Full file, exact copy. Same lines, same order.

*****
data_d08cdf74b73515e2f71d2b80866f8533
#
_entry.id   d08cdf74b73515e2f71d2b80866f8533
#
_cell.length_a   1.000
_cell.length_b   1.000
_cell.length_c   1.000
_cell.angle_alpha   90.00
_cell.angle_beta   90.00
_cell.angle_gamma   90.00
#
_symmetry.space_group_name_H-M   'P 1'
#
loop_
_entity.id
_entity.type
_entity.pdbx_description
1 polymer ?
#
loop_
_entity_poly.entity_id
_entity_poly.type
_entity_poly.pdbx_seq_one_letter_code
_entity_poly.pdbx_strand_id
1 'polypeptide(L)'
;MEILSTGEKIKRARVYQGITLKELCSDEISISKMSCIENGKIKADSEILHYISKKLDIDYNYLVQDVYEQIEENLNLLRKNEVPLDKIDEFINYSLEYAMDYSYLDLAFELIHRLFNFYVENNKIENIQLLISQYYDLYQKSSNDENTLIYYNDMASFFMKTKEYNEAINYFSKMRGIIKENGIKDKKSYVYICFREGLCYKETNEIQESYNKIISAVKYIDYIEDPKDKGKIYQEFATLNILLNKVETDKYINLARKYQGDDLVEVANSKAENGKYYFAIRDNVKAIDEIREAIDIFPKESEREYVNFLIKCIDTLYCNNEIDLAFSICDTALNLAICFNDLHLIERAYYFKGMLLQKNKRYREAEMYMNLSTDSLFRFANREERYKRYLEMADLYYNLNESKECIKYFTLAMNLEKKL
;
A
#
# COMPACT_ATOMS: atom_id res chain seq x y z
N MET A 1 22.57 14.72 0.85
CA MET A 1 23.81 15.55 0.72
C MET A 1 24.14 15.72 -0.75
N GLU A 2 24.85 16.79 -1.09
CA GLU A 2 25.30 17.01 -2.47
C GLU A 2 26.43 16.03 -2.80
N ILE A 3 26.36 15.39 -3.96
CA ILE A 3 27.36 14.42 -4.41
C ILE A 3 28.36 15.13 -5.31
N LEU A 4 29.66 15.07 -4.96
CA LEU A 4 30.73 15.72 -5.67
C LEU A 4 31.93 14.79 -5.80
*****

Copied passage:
data_d08cdf74b73515e2f71d2b80866f8533
#
_entry.id   d08cdf74b73515e2f71d2b80866f8533
#
_cell.length_a   1.000
_cell.length_b   1.000
_cell.length_c   1.000
_cell.angle_alpha   90.00
_cell.angle_beta   90.00
_cell.angle_gamma   90.00
#
_symmetry.space_group_name_H-M   'P 1'
#
loop_
_entity.id
_entity.type
_entity.pdbx_description
1 polymer ?
#
loop_
_entity_poly.entity_id
_entity_poly.type
_entity_poly.pdbx_seq_one_letter_code
_entity_poly.pdbx_strand_id
1 'polypeptide(L)'
;MEILSTGEKIKRARVYQGITLKELCSDEISISKMSCIENGKIKADSEILHYISKKLDIDYNYLVQDVYEQIEENLNLLRKNEVPLDKIDEFINYSLEYAMDYSYLDLAFELIHRLFNFYVENNKIENIQLLISQYYDLYQKSSNDENTLIYYNDMASFFMKTKEYNEAINYFSKMRGIIKENGIKDKKSYVYICFREGLCYKETNEIQESYNKIISAVKYIDYIEDPKDKGKIYQEFATLNILLNKVETDKYINLARKYQGDDLVEVANSKAENGKYYFAIRDNVKAIDEIREAIDIFPKESEREYVNFLIKCIDTLYCNNEIDLAFSICDTALNLAICFNDLHLIERAYYFKGMLLQKNKRYREAEMYMNLSTDSLFRFANREERYKRYLEMADLYYNLNESKECIKYFTLAMNLEKKL
;
A
#
# COMPACT_ATOMS: atom_id res chain seq x y z
N MET A 1 22.57 14.72 0.85
CA MET A 1 23.81 15.55 0.72
C MET A 1 24.14 15.72 -0.75
N GLU A 2 24.85 16.79 -1.09
CA GLU A 2 25.30 17.01 -2.47
C GLU A 2 26.43 16.03 -2.80
N ILE A 3 26.36 15.39 -3.96
CA ILE A 3 27.36 14.42 -4.41
C ILE A 3 28.36 15.13 -5.31
N LEU A 4 29.66 15.07 -4.96
CA LEU A 4 30.73 15.72 -5.67
C LEU A 4 31.93 14.79 -5.80